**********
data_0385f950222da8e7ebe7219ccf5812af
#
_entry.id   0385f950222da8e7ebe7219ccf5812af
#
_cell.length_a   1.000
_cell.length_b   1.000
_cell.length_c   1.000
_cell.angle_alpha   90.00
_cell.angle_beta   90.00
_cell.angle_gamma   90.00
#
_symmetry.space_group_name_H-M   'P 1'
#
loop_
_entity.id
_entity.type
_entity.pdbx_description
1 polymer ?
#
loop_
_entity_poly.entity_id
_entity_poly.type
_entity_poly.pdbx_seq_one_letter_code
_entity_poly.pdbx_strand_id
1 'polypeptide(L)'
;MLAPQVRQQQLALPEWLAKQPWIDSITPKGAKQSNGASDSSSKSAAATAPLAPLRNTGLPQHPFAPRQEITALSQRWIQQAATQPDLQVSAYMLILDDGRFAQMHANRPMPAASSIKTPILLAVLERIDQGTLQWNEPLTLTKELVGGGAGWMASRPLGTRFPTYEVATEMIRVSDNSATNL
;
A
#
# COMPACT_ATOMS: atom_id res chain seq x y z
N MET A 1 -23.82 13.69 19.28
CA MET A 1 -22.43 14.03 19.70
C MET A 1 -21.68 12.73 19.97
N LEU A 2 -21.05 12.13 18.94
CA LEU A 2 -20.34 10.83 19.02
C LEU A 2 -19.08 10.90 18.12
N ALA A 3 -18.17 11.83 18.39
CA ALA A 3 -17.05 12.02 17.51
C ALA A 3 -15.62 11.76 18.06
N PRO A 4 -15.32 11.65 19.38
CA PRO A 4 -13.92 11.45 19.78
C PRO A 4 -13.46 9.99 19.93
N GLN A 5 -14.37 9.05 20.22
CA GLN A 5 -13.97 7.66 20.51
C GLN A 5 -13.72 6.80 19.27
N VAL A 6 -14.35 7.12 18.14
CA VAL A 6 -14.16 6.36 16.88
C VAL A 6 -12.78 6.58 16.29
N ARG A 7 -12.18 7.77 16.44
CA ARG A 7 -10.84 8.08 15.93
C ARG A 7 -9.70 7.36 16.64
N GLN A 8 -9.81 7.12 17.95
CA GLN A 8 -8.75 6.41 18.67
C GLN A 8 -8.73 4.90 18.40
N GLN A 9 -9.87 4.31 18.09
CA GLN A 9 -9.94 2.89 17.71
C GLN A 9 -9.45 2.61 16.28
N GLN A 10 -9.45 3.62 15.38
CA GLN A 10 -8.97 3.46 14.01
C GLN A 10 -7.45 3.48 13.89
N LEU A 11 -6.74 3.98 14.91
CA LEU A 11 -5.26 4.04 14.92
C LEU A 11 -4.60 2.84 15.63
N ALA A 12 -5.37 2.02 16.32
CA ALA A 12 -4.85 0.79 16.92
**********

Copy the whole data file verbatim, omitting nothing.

data_0385f950222da8e7ebe7219ccf5812af
#
_entry.id   0385f950222da8e7ebe7219ccf5812af
#
_cell.length_a   1.000
_cell.length_b   1.000
_cell.length_c   1.000
_cell.angle_alpha   90.00
_cell.angle_beta   90.00
_cell.angle_gamma   90.00
#
_symmetry.space_group_name_H-M   'P 1'
#
loop_
_entity.id
_entity.type
_entity.pdbx_description
1 polymer ?
#
loop_
_entity_poly.entity_id
_entity_poly.type
_entity_poly.pdbx_seq_one_letter_code
_entity_poly.pdbx_strand_id
1 'polypeptide(L)'
;MLAPQVRQQQLALPEWLAKQPWIDSITPKGAKQSNGASDSSSKSAAATAPLAPLRNTGLPQHPFAPRQEITALSQRWIQQAATQPDLQVSAYMLILDDGRFAQMHANRPMPAASSIKTPILLAVLERIDQGTLQWNEPLTLTKELVGGGAGWMASRPLGTRFPTYEVATEMIRVSDNSATNL
;
A
#
# COMPACT_ATOMS: atom_id res chain seq x y z
N MET A 1 -23.82 13.69 19.28
CA MET A 1 -22.43 14.03 19.70
C MET A 1 -21.68 12.73 19.97
N LEU A 2 -21.05 12.13 18.94
CA LEU A 2 -20.34 10.83 19.02
C LEU A 2 -19.08 10.90 18.12
N ALA A 3 -18.17 11.83 18.39
CA ALA A 3 -17.05 12.02 17.51
C ALA A 3 -15.62 11.76 18.06
N PRO A 4 -15.32 11.65 19.38
CA PRO A 4 -13.92 11.45 19.78
C PRO A 4 -13.46 9.99 19.93
N GLN A 5 -14.37 9.05 20.22
CA GLN A 5 -13.97 7.66 20.51
C GLN A 5 -13.72 6.80 19.27
N VAL A 6 -14.35 7.12 18.14
CA VAL A 6 -14.16 6.36 16.88
C VAL A 6 -12.78 6.58 16.29
N ARG A 7 -12.18 7.77 16.44
CA ARG A 7 -10.84 8.08 15.93
C ARG A 7 -9.70 7.36 16.64
N GLN A 8 -9.81 7.12 17.95
CA GLN A 8 -8.75 6.41 18.67
C GLN A 8 -8.73 4.90 18.40
N GLN A 9 -9.87 4.31 18.09
CA GLN A 9 -9.94 2.89 17.71
C GLN A 9 -9.45 2.61 16.28
N GLN A 10 -9.45 3.62 15.38
CA GLN A 10 -8.97 3.46 14.01
C GLN A 10 -7.45 3.48 13.89
N LEU A 11 -6.74 3.98 14.91
CA LEU A 11 -5.26 4.04 14.92
C LEU A 11 -4.60 2.84 15.63
N ALA A 12 -5.37 2.02 16.32
CA ALA A 12 -4.85 0.79 16.92